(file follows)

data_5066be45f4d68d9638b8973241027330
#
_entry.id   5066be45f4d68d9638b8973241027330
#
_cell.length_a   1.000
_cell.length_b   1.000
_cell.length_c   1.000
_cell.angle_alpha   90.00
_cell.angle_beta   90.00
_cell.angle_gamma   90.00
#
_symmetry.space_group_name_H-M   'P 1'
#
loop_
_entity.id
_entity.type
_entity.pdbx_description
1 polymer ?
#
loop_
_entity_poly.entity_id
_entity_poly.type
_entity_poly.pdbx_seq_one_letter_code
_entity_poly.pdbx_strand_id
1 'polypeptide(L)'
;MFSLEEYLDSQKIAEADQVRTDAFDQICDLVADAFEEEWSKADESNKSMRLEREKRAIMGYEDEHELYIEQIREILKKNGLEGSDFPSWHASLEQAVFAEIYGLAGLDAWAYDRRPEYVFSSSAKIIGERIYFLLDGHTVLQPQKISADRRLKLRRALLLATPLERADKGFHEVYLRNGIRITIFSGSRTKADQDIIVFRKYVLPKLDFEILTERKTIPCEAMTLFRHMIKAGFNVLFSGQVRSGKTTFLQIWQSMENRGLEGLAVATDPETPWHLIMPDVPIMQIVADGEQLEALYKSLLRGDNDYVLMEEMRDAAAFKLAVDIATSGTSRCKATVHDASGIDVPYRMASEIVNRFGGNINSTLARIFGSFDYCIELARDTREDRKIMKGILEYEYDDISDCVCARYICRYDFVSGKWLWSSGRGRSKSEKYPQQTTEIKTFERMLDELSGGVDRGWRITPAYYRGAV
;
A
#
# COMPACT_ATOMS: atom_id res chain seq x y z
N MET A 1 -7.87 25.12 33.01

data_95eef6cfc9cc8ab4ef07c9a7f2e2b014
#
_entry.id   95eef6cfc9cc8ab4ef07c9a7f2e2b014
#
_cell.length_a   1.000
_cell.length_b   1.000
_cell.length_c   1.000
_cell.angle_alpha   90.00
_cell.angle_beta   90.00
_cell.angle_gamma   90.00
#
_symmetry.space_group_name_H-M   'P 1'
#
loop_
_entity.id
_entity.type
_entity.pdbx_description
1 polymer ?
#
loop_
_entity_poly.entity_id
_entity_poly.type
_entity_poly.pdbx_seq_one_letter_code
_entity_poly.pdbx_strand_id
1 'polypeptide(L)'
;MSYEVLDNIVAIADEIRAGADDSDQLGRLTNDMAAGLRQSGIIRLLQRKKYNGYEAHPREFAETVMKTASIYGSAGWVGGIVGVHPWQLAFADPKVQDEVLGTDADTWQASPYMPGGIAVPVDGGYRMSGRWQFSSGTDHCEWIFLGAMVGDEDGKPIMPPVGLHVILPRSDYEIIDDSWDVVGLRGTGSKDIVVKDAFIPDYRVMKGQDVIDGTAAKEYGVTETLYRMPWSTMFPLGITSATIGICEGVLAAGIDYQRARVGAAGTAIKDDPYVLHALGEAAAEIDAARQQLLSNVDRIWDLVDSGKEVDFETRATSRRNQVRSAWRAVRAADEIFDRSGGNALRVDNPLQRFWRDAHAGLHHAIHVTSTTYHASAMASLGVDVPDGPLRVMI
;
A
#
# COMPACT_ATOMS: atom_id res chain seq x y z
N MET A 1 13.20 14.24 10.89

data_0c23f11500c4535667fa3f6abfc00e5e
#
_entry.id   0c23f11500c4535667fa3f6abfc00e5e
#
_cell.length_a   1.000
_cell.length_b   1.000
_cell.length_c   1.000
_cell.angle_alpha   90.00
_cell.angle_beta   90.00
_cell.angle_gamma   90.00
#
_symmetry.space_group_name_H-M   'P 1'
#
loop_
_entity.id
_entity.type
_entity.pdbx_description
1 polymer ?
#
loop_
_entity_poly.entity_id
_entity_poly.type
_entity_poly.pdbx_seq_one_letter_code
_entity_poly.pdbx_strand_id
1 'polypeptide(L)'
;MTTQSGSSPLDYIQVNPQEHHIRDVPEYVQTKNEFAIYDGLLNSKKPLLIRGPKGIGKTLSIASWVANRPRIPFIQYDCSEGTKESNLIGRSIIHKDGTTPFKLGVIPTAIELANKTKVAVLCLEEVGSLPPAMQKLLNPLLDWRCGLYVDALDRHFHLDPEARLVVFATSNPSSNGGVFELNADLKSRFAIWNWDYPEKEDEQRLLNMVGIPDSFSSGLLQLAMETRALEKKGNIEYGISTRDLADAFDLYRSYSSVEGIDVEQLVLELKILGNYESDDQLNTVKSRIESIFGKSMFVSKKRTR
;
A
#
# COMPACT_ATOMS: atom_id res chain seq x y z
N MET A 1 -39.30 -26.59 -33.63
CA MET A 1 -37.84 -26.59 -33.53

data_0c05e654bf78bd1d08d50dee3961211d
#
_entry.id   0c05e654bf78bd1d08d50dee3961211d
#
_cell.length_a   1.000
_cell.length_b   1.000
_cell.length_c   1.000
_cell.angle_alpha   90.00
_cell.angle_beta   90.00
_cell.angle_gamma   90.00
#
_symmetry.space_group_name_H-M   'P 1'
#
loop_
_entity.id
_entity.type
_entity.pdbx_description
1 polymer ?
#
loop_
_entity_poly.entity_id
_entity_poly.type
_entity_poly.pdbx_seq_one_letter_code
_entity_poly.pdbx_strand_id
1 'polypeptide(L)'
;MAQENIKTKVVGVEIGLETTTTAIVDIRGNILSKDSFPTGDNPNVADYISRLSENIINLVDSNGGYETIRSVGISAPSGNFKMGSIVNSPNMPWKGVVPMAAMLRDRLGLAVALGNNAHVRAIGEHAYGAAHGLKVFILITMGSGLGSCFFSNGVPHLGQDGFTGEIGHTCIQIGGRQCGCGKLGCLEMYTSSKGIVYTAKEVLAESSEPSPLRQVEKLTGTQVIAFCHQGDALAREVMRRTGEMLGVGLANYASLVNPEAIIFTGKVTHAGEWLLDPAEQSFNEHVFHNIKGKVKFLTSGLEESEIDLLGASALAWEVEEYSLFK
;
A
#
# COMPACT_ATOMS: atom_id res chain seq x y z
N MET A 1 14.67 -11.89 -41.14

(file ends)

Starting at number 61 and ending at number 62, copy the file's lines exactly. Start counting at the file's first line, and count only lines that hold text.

# COMPACT_ATOMS: atom_id res chain seq x y z
N MET A 1 13.20 14.24 10.89